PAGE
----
6  Abdomen

Anal Atresia

Definition: Congenital absence of the opening of the anus.

Incidence: One in 5000 births.

Sex ratio: M : F = 3 : 2.

Clinical history/genetics: Sporadic, rarely familial forms with autosomal-recessive inheritance.

Embryology: Failure of division of the cloaca into the urogenital sinus and rectum, around 9 weeks after conception. Various lesions are recognized in which the rectum terminates above or below the puborectal sling. The higher the location of anal atresia, the more frequent the associated malformations. The level of atresia also determines whether primary surgical therapy is indicated after birth or whether a colostomy should be performed first, with definitive surgical correction at a later stage. This anomaly is commonly accompanied by esophageal atresia.

Teratogens: Alcohol, thalidomide, diabetes mellitus.

Associated malformations: These are found in 50%. Skeletal anomalies are associated in 30%, urogenital malformations in 38%, esophageal atresia in 10%, and cardiac anomalies in 5%.

Associated syndromes: Over 80 syndromes have been described in which anal atresia is found, including VACTERL association. Various chromosomal anomalies—e.g., partial trisomy 22q and partial monosomy 10q.

Ultrasound findings: The anus can be seen as an echogenic spot at the level of the genitals in transverse section. In the case of anal atresia, the echogenic spot is missing. Dilation of the large intestine and calcification of meconium within it may be an additional sign. These findings are first evident at a later gestational age (after 30 weeks).

Clinical management: Further sonographic screening, including fetal echocardiography. Karyotyping. Injection of contrast medium into the amniotic cavity followed by radiography of the fetus (amniofetography) have been performed in some cases historically.

Procedure after birth: Atretic anus is diagnosed at once at the first examination of the newborn after birth. Oral feeding is then contraindicated. A nasogastric tube should be inserted to relieve the secretions. In male infants, the anal fistula joins the urethra, and in the females the vagina. A blind ending of the rectum is an exception. An anus praeter is often established initially, so that definitive surgical treatment can follow at the age of 6–12 months.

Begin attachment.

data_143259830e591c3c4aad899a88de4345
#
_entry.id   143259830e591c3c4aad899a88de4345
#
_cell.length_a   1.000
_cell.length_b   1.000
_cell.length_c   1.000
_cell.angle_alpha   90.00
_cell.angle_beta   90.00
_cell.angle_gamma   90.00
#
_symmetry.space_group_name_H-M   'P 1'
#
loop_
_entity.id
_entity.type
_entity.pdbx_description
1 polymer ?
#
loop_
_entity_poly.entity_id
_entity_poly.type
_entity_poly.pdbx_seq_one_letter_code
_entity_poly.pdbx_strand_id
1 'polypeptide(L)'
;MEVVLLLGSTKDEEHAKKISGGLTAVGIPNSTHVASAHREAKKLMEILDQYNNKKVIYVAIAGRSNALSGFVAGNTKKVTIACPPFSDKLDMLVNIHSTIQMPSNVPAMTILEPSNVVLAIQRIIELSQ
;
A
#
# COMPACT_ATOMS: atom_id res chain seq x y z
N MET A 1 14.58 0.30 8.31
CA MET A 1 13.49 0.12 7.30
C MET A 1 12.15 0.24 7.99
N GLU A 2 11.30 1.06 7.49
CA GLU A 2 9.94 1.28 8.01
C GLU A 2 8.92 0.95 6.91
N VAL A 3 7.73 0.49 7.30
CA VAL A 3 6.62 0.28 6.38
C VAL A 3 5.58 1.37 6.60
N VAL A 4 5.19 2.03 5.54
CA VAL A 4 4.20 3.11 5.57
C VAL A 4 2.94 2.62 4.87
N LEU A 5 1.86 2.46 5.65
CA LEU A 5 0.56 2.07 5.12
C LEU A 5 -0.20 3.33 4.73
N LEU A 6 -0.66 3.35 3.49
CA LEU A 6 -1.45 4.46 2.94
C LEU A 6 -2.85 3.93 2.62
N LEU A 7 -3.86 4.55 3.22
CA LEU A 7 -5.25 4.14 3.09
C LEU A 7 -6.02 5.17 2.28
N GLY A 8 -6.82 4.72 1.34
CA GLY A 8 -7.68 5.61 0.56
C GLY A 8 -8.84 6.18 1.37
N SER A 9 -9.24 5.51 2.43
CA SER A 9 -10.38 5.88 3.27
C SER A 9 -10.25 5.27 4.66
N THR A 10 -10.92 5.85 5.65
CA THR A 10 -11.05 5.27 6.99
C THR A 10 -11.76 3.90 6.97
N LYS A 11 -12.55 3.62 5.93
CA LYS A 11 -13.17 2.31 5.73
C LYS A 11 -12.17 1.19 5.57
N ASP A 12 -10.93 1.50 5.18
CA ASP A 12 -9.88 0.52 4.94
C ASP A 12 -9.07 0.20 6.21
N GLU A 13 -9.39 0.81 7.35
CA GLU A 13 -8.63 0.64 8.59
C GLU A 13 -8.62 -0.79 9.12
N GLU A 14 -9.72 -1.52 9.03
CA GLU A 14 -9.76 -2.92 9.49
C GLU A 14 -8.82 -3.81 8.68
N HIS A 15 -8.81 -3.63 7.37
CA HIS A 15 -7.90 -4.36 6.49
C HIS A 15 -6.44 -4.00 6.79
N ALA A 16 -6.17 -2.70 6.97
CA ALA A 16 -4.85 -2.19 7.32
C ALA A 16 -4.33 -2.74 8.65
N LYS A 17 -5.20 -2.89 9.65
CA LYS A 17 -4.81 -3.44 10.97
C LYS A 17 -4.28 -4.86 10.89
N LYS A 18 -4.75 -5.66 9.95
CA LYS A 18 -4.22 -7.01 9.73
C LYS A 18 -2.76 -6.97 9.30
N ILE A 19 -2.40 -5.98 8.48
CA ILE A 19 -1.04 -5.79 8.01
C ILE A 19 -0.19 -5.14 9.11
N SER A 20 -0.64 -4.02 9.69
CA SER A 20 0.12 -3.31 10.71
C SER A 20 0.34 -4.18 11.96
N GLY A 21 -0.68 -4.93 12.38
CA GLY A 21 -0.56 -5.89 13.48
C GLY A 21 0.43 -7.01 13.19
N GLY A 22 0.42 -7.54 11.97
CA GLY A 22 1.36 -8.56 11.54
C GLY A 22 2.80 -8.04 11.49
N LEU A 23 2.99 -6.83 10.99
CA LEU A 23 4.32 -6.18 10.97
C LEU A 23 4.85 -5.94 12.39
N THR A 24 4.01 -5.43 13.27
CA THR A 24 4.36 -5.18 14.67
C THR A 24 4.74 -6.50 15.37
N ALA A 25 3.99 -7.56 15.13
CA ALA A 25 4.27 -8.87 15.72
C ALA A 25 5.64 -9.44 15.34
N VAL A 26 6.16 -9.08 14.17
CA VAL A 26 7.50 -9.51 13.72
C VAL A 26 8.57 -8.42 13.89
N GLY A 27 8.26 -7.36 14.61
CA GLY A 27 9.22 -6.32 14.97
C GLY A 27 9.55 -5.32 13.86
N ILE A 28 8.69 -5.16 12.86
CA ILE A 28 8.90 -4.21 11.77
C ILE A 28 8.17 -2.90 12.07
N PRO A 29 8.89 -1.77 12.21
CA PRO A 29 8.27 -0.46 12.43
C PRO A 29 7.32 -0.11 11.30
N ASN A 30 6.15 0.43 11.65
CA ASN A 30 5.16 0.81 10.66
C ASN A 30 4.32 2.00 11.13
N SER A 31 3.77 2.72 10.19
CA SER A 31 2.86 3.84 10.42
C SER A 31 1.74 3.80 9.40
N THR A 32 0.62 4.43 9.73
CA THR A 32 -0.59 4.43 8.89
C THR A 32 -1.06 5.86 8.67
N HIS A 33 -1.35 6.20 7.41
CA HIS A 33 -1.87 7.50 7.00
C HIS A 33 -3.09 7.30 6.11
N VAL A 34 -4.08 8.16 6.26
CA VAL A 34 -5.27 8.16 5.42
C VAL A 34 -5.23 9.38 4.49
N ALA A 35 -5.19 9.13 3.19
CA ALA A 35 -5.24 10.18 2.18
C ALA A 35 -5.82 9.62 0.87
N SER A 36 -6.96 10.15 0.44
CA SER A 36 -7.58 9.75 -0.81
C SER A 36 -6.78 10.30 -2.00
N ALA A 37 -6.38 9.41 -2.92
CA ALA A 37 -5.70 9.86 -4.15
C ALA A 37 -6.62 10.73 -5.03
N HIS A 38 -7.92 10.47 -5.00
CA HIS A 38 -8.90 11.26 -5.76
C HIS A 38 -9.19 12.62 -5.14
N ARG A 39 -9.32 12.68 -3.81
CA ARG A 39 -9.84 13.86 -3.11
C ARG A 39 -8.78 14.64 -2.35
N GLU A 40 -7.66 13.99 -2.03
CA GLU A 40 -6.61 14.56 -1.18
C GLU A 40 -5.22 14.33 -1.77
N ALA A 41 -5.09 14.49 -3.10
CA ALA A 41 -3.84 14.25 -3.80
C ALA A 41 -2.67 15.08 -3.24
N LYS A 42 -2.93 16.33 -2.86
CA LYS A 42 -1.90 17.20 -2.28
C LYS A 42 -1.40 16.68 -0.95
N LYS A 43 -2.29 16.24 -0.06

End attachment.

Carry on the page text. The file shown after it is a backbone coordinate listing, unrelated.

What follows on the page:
Prognosis: This depends on the associated malformations. In the isolated form of anal atresia, 70% of cases show good functional capacity after surgical correction.

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Definition: Ascites is defined as a collection of fluid within the peritoneal cavity.

Clinical history/causes: Fetal hydrops, fetal cardiac insufficiency infections, mediastinal obstruction (pulmonary disease), gastrointestinal obstruction, meconium peritonitis; rarely, perforation in urinary tract obstruction, metabolic and hematological diseases of the fetus, hepatobiliary dysfunction, intra-abdominal tumors.

Ultrasound findings: The abdominal scan shows fluid accumulation as an echo-free area in the abdominal cavity. This is usually a clear diagnosis. The greater omentum may often falsely be confused with a cystic lesion in the abdomen. If only a narrow rim of ascites is found, then it is difficult to differentiate from certain artefacts.

Clinical management: Further sonographic screening, including fetal echocardiography. It is important to differentiate between isolated fetal ascites and ascites as a part of a generalized fetal hydrops. Are pleural and pericardial effusions present? Can edema of the fetal skin be demonstrated? TORCH serology (prenatal infection?), possibly amniocentesis for further clarification (infection? chromosomal anomaly? cystic fibrosis?).